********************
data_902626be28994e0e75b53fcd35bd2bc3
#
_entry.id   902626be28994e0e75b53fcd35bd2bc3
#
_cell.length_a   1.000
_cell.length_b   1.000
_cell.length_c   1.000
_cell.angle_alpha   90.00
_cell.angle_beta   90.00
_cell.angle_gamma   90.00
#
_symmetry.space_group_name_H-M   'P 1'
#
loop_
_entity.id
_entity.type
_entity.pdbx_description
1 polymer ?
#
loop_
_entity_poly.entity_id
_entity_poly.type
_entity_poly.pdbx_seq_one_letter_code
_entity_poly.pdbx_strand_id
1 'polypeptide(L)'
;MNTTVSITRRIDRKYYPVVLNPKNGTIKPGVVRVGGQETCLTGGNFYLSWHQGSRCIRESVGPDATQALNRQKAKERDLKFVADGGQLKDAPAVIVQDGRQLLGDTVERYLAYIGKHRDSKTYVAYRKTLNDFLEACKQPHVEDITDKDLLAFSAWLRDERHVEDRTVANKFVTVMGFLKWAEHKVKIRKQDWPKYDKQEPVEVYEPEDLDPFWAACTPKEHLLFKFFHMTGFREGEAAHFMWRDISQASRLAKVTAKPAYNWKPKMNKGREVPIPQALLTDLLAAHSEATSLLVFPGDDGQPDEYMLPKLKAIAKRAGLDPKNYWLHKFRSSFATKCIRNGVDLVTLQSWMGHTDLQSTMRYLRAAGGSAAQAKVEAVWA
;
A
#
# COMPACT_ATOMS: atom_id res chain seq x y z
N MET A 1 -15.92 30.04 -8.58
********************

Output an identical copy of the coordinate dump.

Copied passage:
data_902626be28994e0e75b53fcd35bd2bc3
#
_entry.id   902626be28994e0e75b53fcd35bd2bc3
#
_cell.length_a   1.000
_cell.length_b   1.000
_cell.length_c   1.000
_cell.angle_alpha   90.00
_cell.angle_beta   90.00
_cell.angle_gamma   90.00
#
_symmetry.space_group_name_H-M   'P 1'
#
loop_
_entity.id
_entity.type
_entity.pdbx_description
1 polymer ?
#
loop_
_entity_poly.entity_id
_entity_poly.type
_entity_poly.pdbx_seq_one_letter_code
_entity_poly.pdbx_strand_id
1 'polypeptide(L)'
;MNTTVSITRRIDRKYYPVVLNPKNGTIKPGVVRVGGQETCLTGGNFYLSWHQGSRCIRESVGPDATQALNRQKAKERDLKFVADGGQLKDAPAVIVQDGRQLLGDTVERYLAYIGKHRDSKTYVAYRKTLNDFLEACKQPHVEDITDKDLLAFSAWLRDERHVEDRTVANKFVTVMGFLKWAEHKVKIRKQDWPKYDKQEPVEVYEPEDLDPFWAACTPKEHLLFKFFHMTGFREGEAAHFMWRDISQASRLAKVTAKPAYNWKPKMNKGREVPIPQALLTDLLAAHSEATSLLVFPGDDGQPDEYMLPKLKAIAKRAGLDPKNYWLHKFRSSFATKCIRNGVDLVTLQSWMGHTDLQSTMRYLRAAGGSAAQAKVEAVWA
;
A
#
# COMPACT_ATOMS: atom_id res chain seq x y z
N MET A 1 -15.92 30.04 -8.58